Michael Nixon

Michael Nixon headshotProfessor Michael Nixon
Specialization:
  AI (agents), human-computer interaction, game design, game studies

Degrees and Institutions:

PhD, Interactive Arts & Technology, Simon Fraser University
MSc, Interactive Arts & Technology, Simon Fraser University

BSc, Computer Science, Vancouver Island University
Diploma, Digital Media Technology, Vancouver Island University

Recent Courses:

Fall Term: CCT111 Critical Coding, CCT261 Information Architecture and Usability (DEM), CCT361 Scripting for Management (DEM)
Winter Term: CCT111 Critical Coding, CCT211 Fundamentals of User Interface Programming, CCT461 Inside Emerging Technologies, CCT483 Play, Performance and Community in Digital Games

Selected Publications:

Nixon, M., DiPaola, S., & Bernardet, U. (2018). An Eye Gaze Model for Controlling the Display of Social Status in Believable Virtual Humans. Proceedings of the 2018 IEEE Conference on Computational Intelligence and Games, 125–132. Retrieved from https://project.dke.maastrichtuniversity.nl/games/files/proceedings-CIG2018.pdf

Shakeri, H., Nixon, M., & DiPaola, S. (2017). Saliency-Based Artistic Abstraction With Deep Learning and Regression Trees. Journal of Imaging Science and Technology, 61(5). https://doi.org/10.2352/J.ImagingSci.Technol.2017.61.6.060402.

Nixon, M., & DiPaola, S. (2017). The Hybrid Nature of User Interface in the Facilitation of Social Relationships & Nonverbal Behaviour as Game Mechanics. Presented at the Canadian Game Studies Association 2017, Toronto, Canada. (Refereed Abstract Submission)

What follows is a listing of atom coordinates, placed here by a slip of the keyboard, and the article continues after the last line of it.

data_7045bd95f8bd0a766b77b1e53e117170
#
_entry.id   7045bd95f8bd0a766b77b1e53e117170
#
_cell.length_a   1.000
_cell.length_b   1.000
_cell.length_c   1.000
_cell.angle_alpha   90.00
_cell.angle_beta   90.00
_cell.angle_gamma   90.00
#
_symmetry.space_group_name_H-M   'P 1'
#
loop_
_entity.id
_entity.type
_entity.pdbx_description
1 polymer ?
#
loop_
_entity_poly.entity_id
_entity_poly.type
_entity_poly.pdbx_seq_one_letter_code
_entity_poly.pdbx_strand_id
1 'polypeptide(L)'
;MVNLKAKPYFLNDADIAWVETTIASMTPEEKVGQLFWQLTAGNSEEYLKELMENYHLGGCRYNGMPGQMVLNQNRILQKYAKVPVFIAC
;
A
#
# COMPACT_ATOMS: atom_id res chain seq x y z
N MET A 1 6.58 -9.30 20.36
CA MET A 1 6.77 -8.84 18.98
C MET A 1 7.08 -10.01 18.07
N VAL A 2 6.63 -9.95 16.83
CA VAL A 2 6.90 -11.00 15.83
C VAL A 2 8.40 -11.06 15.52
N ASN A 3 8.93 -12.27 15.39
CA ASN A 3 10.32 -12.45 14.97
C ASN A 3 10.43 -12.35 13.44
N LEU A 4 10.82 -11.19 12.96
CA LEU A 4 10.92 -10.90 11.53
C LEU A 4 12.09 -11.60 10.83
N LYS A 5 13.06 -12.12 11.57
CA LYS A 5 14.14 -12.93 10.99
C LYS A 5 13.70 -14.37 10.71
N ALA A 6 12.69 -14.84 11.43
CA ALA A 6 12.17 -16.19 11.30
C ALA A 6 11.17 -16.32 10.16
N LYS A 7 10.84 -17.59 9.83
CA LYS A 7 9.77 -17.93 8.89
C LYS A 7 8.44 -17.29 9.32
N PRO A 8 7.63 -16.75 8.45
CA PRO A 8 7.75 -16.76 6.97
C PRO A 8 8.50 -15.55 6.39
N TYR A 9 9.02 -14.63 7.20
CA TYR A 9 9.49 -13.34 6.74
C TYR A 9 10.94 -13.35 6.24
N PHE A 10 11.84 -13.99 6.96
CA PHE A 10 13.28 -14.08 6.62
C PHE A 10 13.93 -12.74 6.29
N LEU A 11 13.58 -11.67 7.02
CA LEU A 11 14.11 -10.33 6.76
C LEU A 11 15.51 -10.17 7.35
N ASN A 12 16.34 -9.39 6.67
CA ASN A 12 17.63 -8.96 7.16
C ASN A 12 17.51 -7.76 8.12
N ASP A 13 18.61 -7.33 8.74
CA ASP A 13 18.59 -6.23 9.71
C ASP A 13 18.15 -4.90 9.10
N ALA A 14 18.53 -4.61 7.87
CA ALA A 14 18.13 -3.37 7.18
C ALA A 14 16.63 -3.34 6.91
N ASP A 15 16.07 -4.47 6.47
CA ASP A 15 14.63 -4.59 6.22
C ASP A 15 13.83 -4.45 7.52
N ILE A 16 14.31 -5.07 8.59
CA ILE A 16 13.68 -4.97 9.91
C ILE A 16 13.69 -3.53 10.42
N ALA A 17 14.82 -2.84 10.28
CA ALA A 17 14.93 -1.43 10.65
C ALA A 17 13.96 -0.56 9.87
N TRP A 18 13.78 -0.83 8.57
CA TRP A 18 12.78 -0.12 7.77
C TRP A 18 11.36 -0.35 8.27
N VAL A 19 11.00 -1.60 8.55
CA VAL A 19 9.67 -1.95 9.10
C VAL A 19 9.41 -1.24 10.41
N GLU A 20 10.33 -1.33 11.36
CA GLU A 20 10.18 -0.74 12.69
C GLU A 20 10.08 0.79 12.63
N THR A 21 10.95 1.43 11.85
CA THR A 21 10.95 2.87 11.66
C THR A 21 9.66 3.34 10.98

Turner, J., Nixon, M., Bernardet, U., & DiPaola, S. (Eds.). (2016). Integrating Cognitive Architectures into Virtual Character Design. Hershey, PA: IGI Global. Retrieved from http://www.igi-global.com/book/integrating-cognitive-architectures-into-virtual/146983.

Davies, R., & Nixon, M. (2016). Digitisation Fundamentals. In R. Siemens, R. Lane, & C. Crompton (Eds.), Doing Digital Humanities: Practice, Training and Research (163-176). London, UK: Routledge. (Invited)

Turner, J. O., Pasquier, P., & Nixon, M. (2014). Qiezli – A “Self-Absorbed” Creative Virtual Agent in Second Life. Metaverse Creativity, 4(1), 55–74.

Nixon, M., & Bizzocchi, J. (2014). Interaction Images promote Character Identification in Heavy Rain. Well Played Journal, 3(1), 43–64. http://press.etc.cmu.edu/index.php/product/well-played-vol-3-no-1/

Tanenbaum, T., Seif El-Nasr, M., & Nixon, M. (Eds.). (2014). Nonverbal Communication in Virtual Worlds: Understanding and Designing Expressive Characters. Pittsburg, PA: ETC Press. Retrieved from http://repository.cmu.edu/etcpress/14/.

Nixon, M., Pasquier, P., & Seif El-Nasr, M. (2010). DelsArtMap: Applying Delsarte's Aesthetic System to Virtual Agents. In Lecture Notes in Computer Science (Vol. 6356, pp. 139-145). Presented at 10th International Conference on Intelligent Virtual Agents, Philadelphia: Springer.

Research Areas:

Believable characters: believability is a challenging holistic problem for the presentation of animated virtual characters in interactive narrative, digital games, and training simulations. It requires the use of sound cognitive models (AI) and advanced procedural animation techniques. Additionally, it raises interesting questions around new kinds of natural user interfaces and sensors that allow humans to interact with and control these characters. This must all be coordinated within a narratively meaningful environment.

Extended reality: AR & VR present new opportunities for immersive experiences, particularly with the use of touch responsive controllers that provide reasonable fine articulation. These technologies also pose new challenges in teaching students how to understand their affordances as well as how to produce assets and environments for VR.

Procedural literacy: equipping humanists and social science learners with coding and related skills will help increase their opportunities educationally and in the work force. Additionally, it increases possibilities for interdisciplinary collaboration in the academy and the foregrounding of human values in technical projects and their evaluation.